Why Catrinel Marlon Is Poised to Be Hollywood’s Next Breakout Star
The Romanian beauty’s new movie, “The Whistlers,” hits theaters in February.
The worldwide ambassador of Swiss watch and jewelry brand Chopard, her visage has graced the pages of international editions of magazines like Vanity Fair and Elle, and her frame has been draped in raiments sans pareil care of prestigious fashion houses like Fendi and Armani. She has also been acting for years in European film and television, which is all well and good for Romanian beauty Catrinel Marlon, but Hollywood beckons. Her new movie, The Whistlers, in U.S. theaters on February 28, just might be the right response. A standout on last year’s festival circuit, it became Romania’s entry for the best foreign film Oscar.
“It was a big surprise for me to go so far with a small project,” Marlon tells Maxim in accented English from her home in Rome. “I started eight years ago, different Italian projects and in the U.S., and none of them brought me as far as this little Romanian movie. I don’t know if this will help me. Normally, they call me to do auditions. So, I’ll have more auditions, that’s what I’ll hope.”
Directed by Romanian new wave pioneer Corneliu Porumboiu, The Whistlers was nominated for the Palme d’Or at last year’s Cannes Film Festival. Critics such as IndieWire’s Eric Kohn said of Marlon that her “dynamic screen presence makes her a genuine discovery.” In it she plays Gilda, a name inspired by the eponymous Rita Hay-worth classic. Living under the thumb of a mafia family, Gilda is a caged bird who will double-cross anyone for her freedom. A cop arrives on a remote island in the Canaries, where he must learn the language of the locals who communicate through a unique series of whistles, before he becomes involved in a complex crime plot back in Bucharest. Gilda is his teacher, his seducer, and if he’s not careful, far worse.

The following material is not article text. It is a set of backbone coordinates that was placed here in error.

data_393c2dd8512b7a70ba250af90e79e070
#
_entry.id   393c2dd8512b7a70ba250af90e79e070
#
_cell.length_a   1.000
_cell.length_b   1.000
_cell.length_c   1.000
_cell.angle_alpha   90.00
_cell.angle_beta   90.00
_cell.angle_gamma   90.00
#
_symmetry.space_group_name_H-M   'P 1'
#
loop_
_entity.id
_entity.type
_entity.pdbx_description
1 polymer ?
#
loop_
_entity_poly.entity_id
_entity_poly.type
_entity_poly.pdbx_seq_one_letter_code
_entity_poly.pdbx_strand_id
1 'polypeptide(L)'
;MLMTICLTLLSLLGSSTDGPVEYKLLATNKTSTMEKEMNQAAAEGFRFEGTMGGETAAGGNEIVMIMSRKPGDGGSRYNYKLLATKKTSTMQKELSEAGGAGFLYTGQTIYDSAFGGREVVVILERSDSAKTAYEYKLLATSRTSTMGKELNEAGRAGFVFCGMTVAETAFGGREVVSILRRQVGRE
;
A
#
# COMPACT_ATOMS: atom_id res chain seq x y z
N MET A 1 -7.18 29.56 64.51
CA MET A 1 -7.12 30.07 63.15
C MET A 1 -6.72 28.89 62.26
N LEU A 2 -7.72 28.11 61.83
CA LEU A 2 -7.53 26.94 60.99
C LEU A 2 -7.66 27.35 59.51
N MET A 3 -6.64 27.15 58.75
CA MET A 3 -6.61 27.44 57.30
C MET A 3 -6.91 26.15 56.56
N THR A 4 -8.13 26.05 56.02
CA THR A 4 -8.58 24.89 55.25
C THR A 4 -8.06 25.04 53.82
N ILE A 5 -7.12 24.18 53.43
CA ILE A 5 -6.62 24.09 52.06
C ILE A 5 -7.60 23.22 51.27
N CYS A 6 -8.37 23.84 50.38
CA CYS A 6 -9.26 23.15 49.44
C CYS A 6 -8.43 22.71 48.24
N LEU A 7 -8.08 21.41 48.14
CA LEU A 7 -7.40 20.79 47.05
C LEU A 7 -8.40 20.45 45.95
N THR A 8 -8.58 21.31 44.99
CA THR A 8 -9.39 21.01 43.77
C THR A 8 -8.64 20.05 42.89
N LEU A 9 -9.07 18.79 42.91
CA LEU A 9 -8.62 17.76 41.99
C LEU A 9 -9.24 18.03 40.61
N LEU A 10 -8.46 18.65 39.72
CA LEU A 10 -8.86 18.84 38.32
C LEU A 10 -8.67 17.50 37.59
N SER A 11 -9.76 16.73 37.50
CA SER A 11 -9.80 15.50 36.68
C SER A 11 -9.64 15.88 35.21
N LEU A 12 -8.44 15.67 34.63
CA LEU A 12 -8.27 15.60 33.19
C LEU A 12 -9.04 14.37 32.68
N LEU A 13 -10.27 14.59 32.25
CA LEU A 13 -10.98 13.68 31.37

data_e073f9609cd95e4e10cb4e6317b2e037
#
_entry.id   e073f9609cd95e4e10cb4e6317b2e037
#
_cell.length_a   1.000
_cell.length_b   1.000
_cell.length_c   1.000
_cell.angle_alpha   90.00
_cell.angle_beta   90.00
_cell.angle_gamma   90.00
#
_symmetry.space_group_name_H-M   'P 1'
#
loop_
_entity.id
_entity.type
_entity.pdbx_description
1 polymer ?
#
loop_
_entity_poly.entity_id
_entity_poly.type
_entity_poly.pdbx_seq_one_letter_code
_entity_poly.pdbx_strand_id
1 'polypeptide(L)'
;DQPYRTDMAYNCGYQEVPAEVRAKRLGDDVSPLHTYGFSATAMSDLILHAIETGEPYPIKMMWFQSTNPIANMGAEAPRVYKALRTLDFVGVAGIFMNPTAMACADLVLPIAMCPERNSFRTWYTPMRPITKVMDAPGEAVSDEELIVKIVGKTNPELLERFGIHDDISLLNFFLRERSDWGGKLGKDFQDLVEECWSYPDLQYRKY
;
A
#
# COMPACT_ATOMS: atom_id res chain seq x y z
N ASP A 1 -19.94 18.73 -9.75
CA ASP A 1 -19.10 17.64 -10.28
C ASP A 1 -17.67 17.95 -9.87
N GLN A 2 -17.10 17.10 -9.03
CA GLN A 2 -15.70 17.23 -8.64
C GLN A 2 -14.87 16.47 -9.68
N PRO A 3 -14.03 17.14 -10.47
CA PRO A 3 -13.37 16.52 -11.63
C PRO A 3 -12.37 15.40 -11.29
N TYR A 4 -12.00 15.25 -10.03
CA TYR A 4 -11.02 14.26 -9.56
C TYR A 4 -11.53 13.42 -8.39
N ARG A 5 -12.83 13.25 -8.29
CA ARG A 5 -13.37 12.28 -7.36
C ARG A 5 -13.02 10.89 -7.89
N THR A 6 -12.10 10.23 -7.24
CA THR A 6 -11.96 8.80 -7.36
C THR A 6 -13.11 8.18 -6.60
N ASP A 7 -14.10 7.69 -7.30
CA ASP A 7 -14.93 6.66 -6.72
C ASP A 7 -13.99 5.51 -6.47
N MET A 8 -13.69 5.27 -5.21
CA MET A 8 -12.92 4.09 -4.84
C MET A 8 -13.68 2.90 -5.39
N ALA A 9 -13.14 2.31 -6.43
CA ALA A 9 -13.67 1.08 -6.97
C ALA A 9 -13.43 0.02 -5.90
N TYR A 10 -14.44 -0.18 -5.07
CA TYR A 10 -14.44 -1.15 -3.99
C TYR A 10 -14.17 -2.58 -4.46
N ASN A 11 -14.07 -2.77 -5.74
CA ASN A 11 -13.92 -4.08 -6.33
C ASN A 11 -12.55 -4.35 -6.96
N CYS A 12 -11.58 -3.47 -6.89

Fans of CSI: Crime Scene Investigation might recognize Marlon as Elisabetta, a short-lived stint as fiancé to the show’s David Hodges back in 2013. She was represented for acting by Beverly Hills talent agency UTA at the time, but Marlon says they “gave up on me” after she declined to move to the U.S.
“I know how hard it is,” she tells us. “There are a lot of beautiful girls from around the world and they are all trying to become this star in Hollywood. There is a long line. I never feel like I can be one of the first. Besides, I love Europe.” But on the other hand, “I want to do a blockbuster!” she confesses. “You do one, so people know you. And then you choose. If it’s meant to be, it will happen.”
As a girl, Marlon found herself on the other side of the camera, photographing graveyards. The recently deceased lay in an open casket, and she went to work. “They look so peaceful. I always loved that. I don’t know why, ” she recalls of her portraits of the dead. A later series of photos includes asylum inmates shot through a keyhole. “I had somebody inside, and I said to my friend, help me to do this for a photography thing. They would all come there and I would give them cigarettes and they would pose for me.”
While at high school in her Romanian hometown of Iasi, Marlon ran hurdles on the track team, just like her champion athlete father. One day while leaving practice she was accosted by a stranger. She hurried away but he followed her home. Her father confronted him, and they were eventually coaxed into attending a local fashion event where he was convinced to allow his young Catrinel to take a spin on the catwalk.
“From that, somebody saw me, gave me a contract, blah, blah, blah,” she says with customary self-deprecation. For Marlon, it was never a dream to become a model, until she realized she could make more money in one assignment than her father could make in a year.
Choosing between acting, art and modeling, she takes all three, though she has reservations about the future of the latter. Most fashion magazines seldom feature models on the cover these days, but celebrities and influencers instead. The money isn’t what it used to be and even at the top levels, it can be an invasive business, like the time an agent suggested fixing her up with some of some of his pro athlete clients to help boost her profile.
“I said I didn’t want to do that. There’s nothing wrong with that, I just didn’t want to do it. I came back to Europe and said I will work with what I have: me, Catrinel,” she recalls, speaking from her labyrinthian apartment. Her puppy, Pablo, barks and her boyfriend, film producer Massimiliano di Lodovico, has questions regarding dinner. “There’s nothing else I can want,” she shrugs. “I just say thank you, God, for everything.”